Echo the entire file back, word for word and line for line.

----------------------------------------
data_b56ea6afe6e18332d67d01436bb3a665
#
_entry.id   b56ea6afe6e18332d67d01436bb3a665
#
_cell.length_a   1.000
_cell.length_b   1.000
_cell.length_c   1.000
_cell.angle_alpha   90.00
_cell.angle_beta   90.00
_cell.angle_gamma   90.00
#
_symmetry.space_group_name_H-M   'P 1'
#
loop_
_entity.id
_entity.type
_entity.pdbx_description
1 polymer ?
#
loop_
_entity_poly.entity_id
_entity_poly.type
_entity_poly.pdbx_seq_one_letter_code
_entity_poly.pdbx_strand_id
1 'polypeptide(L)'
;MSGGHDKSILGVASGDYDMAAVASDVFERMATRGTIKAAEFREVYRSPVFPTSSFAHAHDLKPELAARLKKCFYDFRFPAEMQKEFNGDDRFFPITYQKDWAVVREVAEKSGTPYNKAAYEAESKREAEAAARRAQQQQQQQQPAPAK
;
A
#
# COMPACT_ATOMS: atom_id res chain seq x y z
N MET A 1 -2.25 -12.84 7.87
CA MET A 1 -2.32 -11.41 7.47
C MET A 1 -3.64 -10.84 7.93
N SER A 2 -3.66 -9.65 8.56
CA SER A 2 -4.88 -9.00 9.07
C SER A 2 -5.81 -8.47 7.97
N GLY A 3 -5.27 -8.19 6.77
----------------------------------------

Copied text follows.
data_b56ea6afe6e18332d67d01436bb3a665
#
_entry.id   b56ea6afe6e18332d67d01436bb3a665
#
_cell.length_a   1.000
_cell.length_b   1.000
_cell.length_c   1.000
_cell.angle_alpha   90.00
_cell.angle_beta   90.00
_cell.angle_gamma   90.00
#
_symmetry.space_group_name_H-M   'P 1'
#
loop_
_entity.id
_entity.type
_entity.pdbx_description
1 polymer ?
#
loop_
_entity_poly.entity_id
_entity_poly.type
_entity_poly.pdbx_seq_one_letter_code
_entity_poly.pdbx_strand_id
1 'polypeptide(L)'
;MSGGHDKSILGVASGDYDMAAVASDVFERMATRGTIKAAEFREVYRSPVFPTSSFAHAHDLKPELAARLKKCFYDFRFPAEMQKEFNGDDRFFPITYQKDWAVVREVAEKSGTPYNKAAYEAESKREAEAAARRAQQQQQQQQPAPAK
;
A
#
# COMPACT_ATOMS: atom_id res chain seq x y z
N MET A 1 -2.25 -12.84 7.87
CA MET A 1 -2.32 -11.41 7.47
C MET A 1 -3.64 -10.84 7.93
N SER A 2 -3.66 -9.65 8.56
CA SER A 2 -4.88 -9.00 9.07
C SER A 2 -5.81 -8.47 7.97
N GLY A 3 -5.27 -8.19 6.77